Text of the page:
The National Alliance for Action on Alcohol (NAAA) will use tomorrow’s Alcohol Tax Forum in Canberra to call on the Government to adopt a more consistent approach to alcohol taxation that will contribute to more responsible alcohol consumption and help reduce the health and social harms that are caused by alcohol.
The NAAA Forum will be attended by leading public health experts, health economists, and politicians including Greens Health Spokesperson Senator Richard Di Natale and the Labor Member for Fraser Dr Andrew Leigh, a former Professor of Economics at ANU, both of whom have a special interest in alcohol taxation.
AMA President, Dr Steve Hambleton, today questioned why the Government was reluctant to approach alcohol taxation reform and why it had excluded alcohol tax from next month’s Tax Forum.
“The Government has a strong record in public health with tobacco plain packaging and the alcopops tax, and it should be building on this momentum,” Dr Hambleton said.
“The evidence for the need for alcohol tax reform is considerable and beyond challenge. Most Australians drink alcohol in moderate amounts but many, including teenagers and young Australians, drink excessively at times and put themselves and others at risk of serious harm.
“The way that alcohol is currently taxed helps to sustain alcohol related harms by making it cheap and easy for people to drink excessively.
“The price of alcohol plays a big role in how much alcohol people consume, particularly for teenagers and young people. The cheaper it is, the more available it becomes.
“Forty per cent of red wine and 36 per cent of white wine sold through bottle-shops and liquor wholesalers is sold for less than $6 a bottle.
“Taxation isn’t just about raising money for the Government. It is a very effective way of encouraging people to change their behaviour, especially the harmful social and health behaviours that affect them, their family and friends, and others in the community,” Dr Hambleton said.
Chair of the NAAA, Professor Mike Daube, said the NAAA believes that all alcoholic drinks should be taxed – and priced – on the basis of the amount of alcohol in the drink.
“The higher the alcohol content, the higher the price – that is how it should work. The price of alcohol should track its potential to be harmful,” Prof Daube said.
“Urgent reform is needed to address the $36 billion in social and health costs that excessive alcohol use causes each year.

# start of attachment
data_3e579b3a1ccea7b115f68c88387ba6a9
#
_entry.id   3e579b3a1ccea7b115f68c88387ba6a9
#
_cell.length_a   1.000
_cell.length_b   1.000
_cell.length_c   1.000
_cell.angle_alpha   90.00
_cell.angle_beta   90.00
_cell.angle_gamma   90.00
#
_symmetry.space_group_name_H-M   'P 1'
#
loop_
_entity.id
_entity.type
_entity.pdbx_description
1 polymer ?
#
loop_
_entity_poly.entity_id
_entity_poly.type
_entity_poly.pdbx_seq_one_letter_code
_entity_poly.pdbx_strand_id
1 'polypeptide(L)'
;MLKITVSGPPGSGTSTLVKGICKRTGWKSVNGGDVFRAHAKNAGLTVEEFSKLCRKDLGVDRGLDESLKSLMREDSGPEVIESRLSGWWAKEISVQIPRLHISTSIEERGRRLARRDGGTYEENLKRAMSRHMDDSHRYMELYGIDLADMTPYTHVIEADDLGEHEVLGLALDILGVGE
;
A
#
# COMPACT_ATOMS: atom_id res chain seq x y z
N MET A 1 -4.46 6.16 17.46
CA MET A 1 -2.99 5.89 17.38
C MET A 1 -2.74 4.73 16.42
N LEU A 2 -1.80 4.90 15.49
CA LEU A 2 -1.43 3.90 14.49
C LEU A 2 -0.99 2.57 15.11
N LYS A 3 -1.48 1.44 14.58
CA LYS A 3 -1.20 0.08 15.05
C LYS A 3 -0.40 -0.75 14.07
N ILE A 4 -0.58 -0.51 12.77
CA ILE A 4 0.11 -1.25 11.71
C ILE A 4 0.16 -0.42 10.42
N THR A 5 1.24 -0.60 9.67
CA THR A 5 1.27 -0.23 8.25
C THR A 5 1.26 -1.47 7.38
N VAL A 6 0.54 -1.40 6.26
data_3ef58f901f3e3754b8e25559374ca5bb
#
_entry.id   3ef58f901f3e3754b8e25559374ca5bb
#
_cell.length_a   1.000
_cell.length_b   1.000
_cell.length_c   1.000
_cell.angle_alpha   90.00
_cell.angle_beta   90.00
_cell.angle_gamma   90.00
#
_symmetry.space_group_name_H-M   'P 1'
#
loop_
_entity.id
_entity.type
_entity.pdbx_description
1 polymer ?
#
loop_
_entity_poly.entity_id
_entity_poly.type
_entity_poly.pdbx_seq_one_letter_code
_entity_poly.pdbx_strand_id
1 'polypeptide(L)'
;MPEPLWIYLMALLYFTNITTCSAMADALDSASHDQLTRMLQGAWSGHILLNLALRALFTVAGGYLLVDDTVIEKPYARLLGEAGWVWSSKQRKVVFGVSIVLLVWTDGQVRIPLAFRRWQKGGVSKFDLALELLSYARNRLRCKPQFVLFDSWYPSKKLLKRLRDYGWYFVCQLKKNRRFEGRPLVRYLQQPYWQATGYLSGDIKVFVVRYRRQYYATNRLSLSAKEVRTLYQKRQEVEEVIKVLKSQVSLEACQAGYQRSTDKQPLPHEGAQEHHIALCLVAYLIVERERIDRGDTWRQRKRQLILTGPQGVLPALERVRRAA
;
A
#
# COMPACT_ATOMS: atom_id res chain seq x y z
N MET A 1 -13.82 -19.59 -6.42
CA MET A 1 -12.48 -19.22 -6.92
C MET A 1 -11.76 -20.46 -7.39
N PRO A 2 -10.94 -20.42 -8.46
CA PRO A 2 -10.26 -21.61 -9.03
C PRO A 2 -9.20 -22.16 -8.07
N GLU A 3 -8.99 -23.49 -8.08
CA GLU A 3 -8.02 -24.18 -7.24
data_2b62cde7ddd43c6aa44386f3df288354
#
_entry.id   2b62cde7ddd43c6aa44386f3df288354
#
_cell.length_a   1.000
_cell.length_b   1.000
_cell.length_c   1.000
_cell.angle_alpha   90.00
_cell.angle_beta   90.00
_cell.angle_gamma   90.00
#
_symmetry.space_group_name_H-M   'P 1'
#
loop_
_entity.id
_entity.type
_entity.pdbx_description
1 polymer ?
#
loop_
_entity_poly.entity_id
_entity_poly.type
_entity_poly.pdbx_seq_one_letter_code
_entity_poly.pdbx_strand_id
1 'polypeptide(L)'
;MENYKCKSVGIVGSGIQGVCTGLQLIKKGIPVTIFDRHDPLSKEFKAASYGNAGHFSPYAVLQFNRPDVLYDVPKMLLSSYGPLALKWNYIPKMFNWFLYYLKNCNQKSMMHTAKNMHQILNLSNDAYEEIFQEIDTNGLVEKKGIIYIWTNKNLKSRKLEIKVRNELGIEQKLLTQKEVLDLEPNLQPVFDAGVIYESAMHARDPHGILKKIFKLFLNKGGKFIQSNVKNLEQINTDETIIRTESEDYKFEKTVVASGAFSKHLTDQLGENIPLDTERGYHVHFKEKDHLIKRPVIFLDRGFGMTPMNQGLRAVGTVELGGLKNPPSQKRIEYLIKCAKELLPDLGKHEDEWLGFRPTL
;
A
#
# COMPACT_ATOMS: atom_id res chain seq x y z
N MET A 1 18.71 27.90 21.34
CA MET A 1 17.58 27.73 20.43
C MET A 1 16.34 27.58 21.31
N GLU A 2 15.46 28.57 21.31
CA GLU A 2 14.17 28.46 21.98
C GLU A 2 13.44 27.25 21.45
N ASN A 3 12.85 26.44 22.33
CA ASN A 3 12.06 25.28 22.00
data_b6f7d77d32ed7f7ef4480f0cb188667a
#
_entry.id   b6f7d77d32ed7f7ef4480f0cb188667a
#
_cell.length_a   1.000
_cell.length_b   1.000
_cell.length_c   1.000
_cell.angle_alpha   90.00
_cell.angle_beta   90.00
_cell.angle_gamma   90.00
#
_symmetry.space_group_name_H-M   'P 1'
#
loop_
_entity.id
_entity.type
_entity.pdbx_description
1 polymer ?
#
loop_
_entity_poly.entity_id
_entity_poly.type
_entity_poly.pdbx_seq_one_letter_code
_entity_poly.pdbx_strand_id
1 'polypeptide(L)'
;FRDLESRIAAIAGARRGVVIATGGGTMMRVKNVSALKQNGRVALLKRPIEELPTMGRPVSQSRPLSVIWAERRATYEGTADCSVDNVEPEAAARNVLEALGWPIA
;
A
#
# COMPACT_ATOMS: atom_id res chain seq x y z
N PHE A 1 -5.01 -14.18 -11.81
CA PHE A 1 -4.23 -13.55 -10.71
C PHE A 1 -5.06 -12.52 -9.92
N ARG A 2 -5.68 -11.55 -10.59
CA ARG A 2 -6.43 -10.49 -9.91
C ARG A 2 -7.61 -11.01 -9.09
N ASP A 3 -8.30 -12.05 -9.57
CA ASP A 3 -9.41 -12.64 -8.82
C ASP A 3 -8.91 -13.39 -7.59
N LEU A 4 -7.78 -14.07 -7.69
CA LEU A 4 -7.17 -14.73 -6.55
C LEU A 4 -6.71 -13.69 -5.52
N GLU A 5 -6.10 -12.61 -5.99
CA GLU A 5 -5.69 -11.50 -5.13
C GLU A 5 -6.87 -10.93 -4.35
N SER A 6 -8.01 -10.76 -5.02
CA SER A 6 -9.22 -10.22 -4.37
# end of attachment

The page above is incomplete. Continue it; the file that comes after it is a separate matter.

“Getting alcohol tax policy right is especially important if we are to change the drinking culture that has so many young people drinking to get drunk. What kind of signal does it send out to young people when they can get wine for less than $2 a litre – cheaper than bottled water?
“The Henry Review recommended a new approach to alcohol taxation based on volumetric or alcohol content-based tax and the Government’s own Preventative Health Taskforce has also called for taxes on alcohol to be overhauled.
“The NAAA has more than 50 member organisations, all of whom see the need for reform. We intend to send a strong message to the Government tomorrow that alcohol taxation reform is a major public health and social policy issue in this country and urgent action and leadership is required to improve health, restore quality of life, and save lives,” Prof Daube said.
The NAAA notes the call this week by the two large wine companies, Premium Wine Brands and Treasury Wines Estates, for the abolition of the Wine Equalisation Tax (WET) and the introduction of modified volumetric taxation, which is at odds with the views of Winemakers Federation of Australia.
The NAAA notes also the comments yesterday from Finance Minister Penny Wong. In relation to the Government’s budget strategy, the Minister told reporters in Canberra that: “…It also means understanding the longer term pressures, pressures in health, pressures in social security, pressures that will have to be dealt with by governments of all political persuasions in the decades ahead …
“But … tax reform is never finished, it is something you have to keep continuing …”
- About 10 per cent of all Australians put their health at long-term risk by drinking too much, and 20 per cent drink at a level that is risky in the short term;
- Each week, on average, 60 Australians die and a further 1,500 are hospitalised as a result of excessive alcohol consumption;
- Excessive consumption fuels violence and significantly contributes to crime;
- In 2007, one-third of 12-15 year old Australians and nearly 80 per cent of 16-17 year olds had drunk a full-serve of alcohol;
- 80 per cent of alcohol consumed by people aged 14-24 is consumed in ways that put the drinker’s (and others’) health at risk;
- Alcohol has been causally linked to more than 60 different medical conditions, including cirrhosis of the liver, inflammation of the gut and pancreas, heart and circulatory problems, sleep disorders, male impotency, eye diseases and conditions, and alcohol dependence; and
- Alcohol consumption raises the overall risk of cancer, including cancer of the mouth, throat and oesophagus, breast cancer and bowel cancer.